What Is A Contact Grill?
A contact grill, also known as a panini press or panini maker, is a versatile and powerful commercial appliance designed to cook food quickly using heated plates and pressure. Ideal for use in restaurants, takeaways, kiosks, and cafés, contact grills are available in single or double plate versions. This guide will help you understand different types of contact grills, their unique features, and their benefits.
Types of Contact Grill Plates:
Contact grills feature various plate designs, each with distinct cooking properties and results:
- Flat Plate Contact Grills: These maximize the cooking area and distribute heat quickly, resulting in faster cooking times.
- Ribbed Plate Contact Grills: These have channels that draw away grease and fat, promoting healthier dishes. The grooves leave attractive branding lines on foods like steaks, skewers, and panini.
- Mixed Plate Contact Grills: These usually have a flat lower plate and a ribbed upper plate, combining the benefits of fast cooking and branding lines. Some larger models have both flat and ribbed lower plates for maximum versatility.
Contact Grill Plate Materials:
Grill plates come in different materials, each with unique properties:
- Cast Iron Plates: These are popular due to their excellent heat retention, making them perfect for busy establishments. However, they require occasional seasoning and take longer to heat up than other types.
- Aluminium Plates: Ideal for grills that aren't used constantly, these plates heat up quickly and efficiently transfer heat to the food.
- Ceramic Plates: Featuring infrared elements behind glass ceramic plates, these offer lightning-fast heat-up times and easy cleaning. As a premium product, they tend to be more expensive.
Features and Considerations for Contact Grills:
While many contact grills look similar, some have unique features that may be useful in your kitchen:
- Power: Grills have different power outputs, and more powerful models can heat up and cook food faster. They can be powered by gas, electric, or charcoal, just like gas grills, electric grills, and kamado grills, respectively.
- Timers: Built-in timers help reduce waste and ensure a consistent finish.
- Floating Plates: These provide a more consistent cook without squashing uneven food or overcooking areas.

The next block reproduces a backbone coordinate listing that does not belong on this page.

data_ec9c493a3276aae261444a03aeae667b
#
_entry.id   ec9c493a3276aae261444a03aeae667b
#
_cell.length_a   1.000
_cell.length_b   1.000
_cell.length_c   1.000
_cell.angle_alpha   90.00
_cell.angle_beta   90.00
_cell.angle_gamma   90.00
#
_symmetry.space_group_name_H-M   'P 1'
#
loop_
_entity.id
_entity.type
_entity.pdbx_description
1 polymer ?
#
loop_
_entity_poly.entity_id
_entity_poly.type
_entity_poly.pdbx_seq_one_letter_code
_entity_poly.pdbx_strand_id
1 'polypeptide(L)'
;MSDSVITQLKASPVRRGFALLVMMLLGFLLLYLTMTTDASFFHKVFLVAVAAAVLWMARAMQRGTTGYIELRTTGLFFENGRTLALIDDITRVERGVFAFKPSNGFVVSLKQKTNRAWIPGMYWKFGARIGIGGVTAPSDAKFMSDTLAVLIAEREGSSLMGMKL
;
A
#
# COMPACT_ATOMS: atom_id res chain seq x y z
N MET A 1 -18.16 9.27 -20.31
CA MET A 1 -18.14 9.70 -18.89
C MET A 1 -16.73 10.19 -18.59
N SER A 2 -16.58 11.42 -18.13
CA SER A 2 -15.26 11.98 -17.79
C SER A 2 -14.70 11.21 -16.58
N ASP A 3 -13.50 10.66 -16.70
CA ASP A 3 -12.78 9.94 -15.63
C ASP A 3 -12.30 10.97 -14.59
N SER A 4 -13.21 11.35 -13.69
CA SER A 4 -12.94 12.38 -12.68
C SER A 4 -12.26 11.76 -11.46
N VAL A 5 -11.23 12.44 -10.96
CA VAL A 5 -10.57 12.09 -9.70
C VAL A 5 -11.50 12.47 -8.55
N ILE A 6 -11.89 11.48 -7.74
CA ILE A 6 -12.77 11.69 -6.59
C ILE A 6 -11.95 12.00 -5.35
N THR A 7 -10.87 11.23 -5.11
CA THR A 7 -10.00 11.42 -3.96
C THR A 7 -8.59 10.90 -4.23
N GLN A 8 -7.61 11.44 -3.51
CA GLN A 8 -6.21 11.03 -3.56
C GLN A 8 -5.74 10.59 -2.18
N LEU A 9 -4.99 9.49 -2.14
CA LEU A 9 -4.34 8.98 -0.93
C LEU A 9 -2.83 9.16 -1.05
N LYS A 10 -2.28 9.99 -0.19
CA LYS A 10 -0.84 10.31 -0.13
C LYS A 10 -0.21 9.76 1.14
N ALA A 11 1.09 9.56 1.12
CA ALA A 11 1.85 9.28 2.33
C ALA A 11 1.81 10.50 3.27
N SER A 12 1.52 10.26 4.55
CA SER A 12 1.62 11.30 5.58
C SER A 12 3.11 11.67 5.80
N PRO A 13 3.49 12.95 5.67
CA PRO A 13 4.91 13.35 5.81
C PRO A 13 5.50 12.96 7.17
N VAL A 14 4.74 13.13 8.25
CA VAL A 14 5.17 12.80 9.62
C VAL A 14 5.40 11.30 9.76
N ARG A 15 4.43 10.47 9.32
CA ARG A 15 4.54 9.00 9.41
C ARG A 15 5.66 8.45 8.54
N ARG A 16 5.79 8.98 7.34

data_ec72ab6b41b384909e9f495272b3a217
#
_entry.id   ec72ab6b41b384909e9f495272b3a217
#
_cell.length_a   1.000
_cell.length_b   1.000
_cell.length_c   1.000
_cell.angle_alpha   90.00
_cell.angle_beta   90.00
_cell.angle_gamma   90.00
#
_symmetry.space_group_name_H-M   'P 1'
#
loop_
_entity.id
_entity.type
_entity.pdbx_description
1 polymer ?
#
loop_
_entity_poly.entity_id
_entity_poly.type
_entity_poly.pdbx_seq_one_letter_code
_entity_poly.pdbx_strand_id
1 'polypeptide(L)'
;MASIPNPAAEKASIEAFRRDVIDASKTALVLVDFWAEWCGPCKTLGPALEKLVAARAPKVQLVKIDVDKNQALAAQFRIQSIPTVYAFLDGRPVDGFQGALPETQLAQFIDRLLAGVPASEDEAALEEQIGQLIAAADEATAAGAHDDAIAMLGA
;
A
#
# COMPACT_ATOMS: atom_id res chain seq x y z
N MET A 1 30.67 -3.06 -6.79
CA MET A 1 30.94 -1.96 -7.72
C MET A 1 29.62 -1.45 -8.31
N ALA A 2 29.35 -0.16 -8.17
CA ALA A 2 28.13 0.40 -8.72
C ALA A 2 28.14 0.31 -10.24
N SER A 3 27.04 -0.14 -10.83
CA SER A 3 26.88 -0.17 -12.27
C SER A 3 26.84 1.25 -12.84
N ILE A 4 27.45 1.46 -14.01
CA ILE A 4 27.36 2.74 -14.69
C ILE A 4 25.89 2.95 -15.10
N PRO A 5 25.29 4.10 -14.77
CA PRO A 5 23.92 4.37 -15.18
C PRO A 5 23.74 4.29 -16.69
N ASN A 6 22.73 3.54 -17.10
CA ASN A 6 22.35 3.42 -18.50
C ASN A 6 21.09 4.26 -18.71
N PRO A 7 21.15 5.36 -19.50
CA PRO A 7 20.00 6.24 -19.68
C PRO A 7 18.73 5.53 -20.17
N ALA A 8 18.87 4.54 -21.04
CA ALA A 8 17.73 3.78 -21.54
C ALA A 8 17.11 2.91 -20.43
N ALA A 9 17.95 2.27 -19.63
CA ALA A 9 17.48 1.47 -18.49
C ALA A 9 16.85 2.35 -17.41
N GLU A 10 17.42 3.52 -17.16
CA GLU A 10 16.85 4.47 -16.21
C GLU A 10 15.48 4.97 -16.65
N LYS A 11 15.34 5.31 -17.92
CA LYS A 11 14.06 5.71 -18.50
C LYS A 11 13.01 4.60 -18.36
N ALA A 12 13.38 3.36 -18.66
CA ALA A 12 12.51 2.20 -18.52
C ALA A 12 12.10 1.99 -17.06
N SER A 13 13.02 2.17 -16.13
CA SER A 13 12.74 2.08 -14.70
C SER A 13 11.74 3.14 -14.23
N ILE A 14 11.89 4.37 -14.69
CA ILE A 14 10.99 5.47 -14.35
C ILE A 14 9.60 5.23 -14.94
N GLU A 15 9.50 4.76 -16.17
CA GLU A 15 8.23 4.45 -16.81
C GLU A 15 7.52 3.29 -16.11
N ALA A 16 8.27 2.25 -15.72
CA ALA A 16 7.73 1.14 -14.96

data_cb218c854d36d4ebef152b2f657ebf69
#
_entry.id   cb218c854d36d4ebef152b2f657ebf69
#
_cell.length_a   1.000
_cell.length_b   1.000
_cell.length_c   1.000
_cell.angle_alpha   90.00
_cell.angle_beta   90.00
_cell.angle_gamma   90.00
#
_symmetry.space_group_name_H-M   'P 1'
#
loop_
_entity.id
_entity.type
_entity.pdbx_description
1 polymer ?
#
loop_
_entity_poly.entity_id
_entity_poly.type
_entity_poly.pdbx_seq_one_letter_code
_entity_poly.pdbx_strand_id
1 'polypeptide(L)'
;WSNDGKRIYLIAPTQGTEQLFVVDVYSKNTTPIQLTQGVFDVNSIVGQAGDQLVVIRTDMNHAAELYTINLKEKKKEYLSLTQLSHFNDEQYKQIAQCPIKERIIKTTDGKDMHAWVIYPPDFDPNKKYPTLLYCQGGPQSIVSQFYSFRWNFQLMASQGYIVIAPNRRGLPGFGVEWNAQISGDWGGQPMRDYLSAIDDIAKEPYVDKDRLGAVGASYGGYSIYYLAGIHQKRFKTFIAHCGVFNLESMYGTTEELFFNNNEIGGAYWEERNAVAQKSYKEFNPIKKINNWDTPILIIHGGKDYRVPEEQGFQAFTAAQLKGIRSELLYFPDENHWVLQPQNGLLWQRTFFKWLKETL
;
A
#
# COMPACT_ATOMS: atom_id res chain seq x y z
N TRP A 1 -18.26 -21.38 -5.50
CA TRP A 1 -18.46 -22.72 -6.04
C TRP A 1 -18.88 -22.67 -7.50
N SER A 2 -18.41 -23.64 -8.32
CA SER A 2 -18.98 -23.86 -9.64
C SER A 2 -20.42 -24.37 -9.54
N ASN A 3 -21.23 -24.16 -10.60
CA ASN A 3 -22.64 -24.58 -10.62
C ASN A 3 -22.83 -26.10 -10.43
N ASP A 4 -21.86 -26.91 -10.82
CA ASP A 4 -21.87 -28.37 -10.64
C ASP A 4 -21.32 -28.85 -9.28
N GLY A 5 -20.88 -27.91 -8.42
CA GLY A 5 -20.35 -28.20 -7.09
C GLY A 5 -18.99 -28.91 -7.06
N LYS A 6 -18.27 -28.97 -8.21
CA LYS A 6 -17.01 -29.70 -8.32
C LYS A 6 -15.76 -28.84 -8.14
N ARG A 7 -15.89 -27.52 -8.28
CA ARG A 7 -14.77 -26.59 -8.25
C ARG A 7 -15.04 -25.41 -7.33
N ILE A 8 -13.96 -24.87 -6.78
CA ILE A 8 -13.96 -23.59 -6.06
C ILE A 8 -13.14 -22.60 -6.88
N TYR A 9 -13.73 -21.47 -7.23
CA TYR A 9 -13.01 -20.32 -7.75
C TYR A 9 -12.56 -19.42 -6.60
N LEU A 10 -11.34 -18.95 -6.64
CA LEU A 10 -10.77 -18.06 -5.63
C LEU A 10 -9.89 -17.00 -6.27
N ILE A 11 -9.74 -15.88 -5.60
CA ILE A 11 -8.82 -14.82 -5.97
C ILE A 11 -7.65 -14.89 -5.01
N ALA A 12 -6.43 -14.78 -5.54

- Grease Trays: Consider how easy it is to empty and clean the trays after service.
- Energy Saving Modes: These can help save energy and running costs during quieter hours.
Frequently Asked Questions:
What's the difference between a contact grill and a panini press?
There is no difference; contact grills are perfect for cooking panini but are also suitable for a full English breakfast or quick premium beef burger.
What's the difference between contact grills and griddles?
The primary difference is that contact grills have a top plate, while griddles cook on one side. Griddles typically have a larger cooking surface.
What's the difference between contact grills and salamander grills?
Contact grills cook by direct contact with plates, while salamander grills use radiant heat.
Do you need to season contact grills?
Cast iron plate contact grills require seasoning before use. Check the user manual for the specific process.
Why is the coating coming off the grill plates?
There is no coating on cast iron plates. What may appear as degrading is likely burnt-on food debris, which can be avoided by seasoning the grill well.
A contact grill is an essential tool for both commercial and home kitchens, offering a quick and easy way to cook a variety of foods evenly and efficiently. Understanding the different types, materials, and features can help you choose the perfect contact grill for your cooking needs. For more information, honest reviews and learning visit our Buying Guides.
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